Finally, the Board of Education has provided input through several discussions regarding potential bond issue projects that encompass the above items and noted the need to include projects that directly impact and benefit students, such as safety and security, playgrounds and athletic/recreational activity facility renovations, and classroom technology and network updates.

    Are additions and improvements already designed?

    No, the district will conduct a Request for Proposal (RFP) to select potential architects for the projects.  The actual design does not occur until after a bond issue is passed. The goal now is to make sure appropriate budgets are established. If the bond issue is approved in November, the district will work with the architects to create designs that meet the needs that have been identified.

    What are some of the projects that are proposed to be included?

    The current scope of the district-wide facilities master plan has many projects, but the initial proposed budget for this bond issue is below.  Due to the current volatility of material pricing and availability, the district will continue to monitor the construction market throughout the planning and completion of projects in order to maximize the use of the bond funds.

    Security upgrades and renovations - $7,000,000

    • Update camera systems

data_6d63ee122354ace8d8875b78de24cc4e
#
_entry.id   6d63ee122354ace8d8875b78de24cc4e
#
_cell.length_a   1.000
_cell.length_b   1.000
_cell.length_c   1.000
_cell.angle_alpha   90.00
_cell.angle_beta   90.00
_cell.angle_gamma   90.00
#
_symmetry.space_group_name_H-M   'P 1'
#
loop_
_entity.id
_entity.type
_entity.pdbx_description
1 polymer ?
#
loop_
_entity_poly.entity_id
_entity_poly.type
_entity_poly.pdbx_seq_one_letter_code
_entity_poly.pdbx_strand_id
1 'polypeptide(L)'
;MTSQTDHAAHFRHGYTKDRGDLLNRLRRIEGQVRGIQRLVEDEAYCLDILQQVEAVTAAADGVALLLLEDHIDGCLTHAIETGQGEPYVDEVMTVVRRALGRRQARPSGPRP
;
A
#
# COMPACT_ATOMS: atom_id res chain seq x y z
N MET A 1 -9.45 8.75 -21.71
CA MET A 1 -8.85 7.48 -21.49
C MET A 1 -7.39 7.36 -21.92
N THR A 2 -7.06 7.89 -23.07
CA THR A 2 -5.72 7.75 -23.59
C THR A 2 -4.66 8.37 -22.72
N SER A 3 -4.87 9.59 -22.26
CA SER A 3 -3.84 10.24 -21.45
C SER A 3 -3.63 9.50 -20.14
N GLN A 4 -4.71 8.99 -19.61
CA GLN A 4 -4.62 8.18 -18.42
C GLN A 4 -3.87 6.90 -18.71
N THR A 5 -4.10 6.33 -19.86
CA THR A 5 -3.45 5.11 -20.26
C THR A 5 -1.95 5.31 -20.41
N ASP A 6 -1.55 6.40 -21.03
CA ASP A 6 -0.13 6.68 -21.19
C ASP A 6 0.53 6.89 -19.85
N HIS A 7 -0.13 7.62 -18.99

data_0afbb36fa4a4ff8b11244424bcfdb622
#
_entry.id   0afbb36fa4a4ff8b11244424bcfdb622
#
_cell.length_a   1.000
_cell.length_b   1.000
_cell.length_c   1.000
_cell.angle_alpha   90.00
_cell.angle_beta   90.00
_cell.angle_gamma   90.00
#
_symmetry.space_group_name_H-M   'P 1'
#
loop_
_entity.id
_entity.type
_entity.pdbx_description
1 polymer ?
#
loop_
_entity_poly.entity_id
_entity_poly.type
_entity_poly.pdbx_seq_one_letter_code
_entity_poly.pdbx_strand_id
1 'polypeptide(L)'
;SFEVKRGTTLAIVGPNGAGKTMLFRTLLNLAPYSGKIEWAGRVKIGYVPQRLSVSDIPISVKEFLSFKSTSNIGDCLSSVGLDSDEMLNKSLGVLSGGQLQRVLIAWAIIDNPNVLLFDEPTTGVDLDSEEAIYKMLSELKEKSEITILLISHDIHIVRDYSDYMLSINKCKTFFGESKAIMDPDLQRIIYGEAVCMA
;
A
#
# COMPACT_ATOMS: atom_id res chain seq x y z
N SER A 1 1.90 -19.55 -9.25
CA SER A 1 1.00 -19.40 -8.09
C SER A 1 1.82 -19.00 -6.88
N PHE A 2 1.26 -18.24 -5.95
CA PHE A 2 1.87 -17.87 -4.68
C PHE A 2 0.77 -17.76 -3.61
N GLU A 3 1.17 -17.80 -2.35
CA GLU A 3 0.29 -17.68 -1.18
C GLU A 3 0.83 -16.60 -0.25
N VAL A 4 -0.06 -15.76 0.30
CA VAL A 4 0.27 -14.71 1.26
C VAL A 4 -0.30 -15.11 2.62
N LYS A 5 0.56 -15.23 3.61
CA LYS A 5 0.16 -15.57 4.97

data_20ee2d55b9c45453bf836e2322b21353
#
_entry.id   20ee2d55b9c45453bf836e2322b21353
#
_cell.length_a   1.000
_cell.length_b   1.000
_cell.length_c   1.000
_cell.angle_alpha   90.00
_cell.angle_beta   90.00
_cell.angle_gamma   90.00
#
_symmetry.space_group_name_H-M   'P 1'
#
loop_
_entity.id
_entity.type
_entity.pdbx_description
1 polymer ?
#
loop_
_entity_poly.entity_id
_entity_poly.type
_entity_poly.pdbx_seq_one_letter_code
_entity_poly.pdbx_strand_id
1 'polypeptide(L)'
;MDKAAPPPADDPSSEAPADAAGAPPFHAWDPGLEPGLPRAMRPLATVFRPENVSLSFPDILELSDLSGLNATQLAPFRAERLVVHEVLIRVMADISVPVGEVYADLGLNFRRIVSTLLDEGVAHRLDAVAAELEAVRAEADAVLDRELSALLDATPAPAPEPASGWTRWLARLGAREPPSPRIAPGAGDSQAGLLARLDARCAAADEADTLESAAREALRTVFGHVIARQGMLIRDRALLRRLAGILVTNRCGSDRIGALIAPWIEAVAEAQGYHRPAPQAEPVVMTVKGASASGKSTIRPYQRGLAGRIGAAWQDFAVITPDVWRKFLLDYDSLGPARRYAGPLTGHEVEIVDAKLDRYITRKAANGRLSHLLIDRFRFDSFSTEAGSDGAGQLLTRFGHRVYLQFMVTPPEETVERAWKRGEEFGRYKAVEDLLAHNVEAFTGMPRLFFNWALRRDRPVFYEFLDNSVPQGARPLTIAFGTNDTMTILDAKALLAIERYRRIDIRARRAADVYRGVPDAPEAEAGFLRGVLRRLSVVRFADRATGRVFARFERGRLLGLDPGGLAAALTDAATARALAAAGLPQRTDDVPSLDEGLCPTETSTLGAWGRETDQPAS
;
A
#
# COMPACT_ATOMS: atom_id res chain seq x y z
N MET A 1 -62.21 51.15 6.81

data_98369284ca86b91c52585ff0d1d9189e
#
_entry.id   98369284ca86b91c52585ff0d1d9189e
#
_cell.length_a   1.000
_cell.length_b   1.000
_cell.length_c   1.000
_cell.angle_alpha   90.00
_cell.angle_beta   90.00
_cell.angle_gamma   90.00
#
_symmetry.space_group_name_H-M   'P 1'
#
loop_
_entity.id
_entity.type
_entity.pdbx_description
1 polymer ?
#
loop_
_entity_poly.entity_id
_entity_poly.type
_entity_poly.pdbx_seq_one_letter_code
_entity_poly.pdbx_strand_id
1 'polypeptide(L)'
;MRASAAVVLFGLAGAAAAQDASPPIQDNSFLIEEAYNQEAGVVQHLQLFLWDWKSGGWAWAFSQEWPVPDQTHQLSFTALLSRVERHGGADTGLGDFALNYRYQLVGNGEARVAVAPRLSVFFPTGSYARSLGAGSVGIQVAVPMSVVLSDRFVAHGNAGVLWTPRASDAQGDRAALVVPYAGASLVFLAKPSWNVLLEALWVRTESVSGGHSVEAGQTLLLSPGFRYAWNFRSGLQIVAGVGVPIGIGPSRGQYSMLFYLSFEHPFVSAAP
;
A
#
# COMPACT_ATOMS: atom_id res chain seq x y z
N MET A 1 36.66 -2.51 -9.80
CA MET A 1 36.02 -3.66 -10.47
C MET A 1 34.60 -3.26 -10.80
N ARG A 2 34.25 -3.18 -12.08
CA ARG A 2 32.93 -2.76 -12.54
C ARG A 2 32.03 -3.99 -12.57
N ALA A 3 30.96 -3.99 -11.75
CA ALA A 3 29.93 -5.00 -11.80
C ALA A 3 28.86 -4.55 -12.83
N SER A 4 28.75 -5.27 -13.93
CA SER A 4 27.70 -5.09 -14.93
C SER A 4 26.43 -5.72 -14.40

• Secure vestibules at all elementary schools
    • Alarm exterior doors
    • Replace intercoms and bell systems (elementary schools, high schools, NWMS, Opportunity Center)
    • Phone system updates

    Athletic and Activity Facility Renovations - $13,500,000

    • Football facility upgrades, including lights
    • Locker Room renovations
    • Middle school field and facility updates
    • Dugouts
    • Tennis Court Resurfacing
    • Replacement of score boards
    • Resurface middle school tracks
    • Replace various track and field fencing
    • Renovation/replacement of various bleachers

    Update classroom technology - $7,500,000

    • Replace interactive boards and hardware district-wide
    • STEM lab

    Vocational and science lab safety and update items - $1,750,000

    • Ensure eye washing stations in all science and vocational labs
    • Update culinary arts labs at East High and Central High
    • Update middle school science labs

    Purchase remaining bus fleet - $4,000,000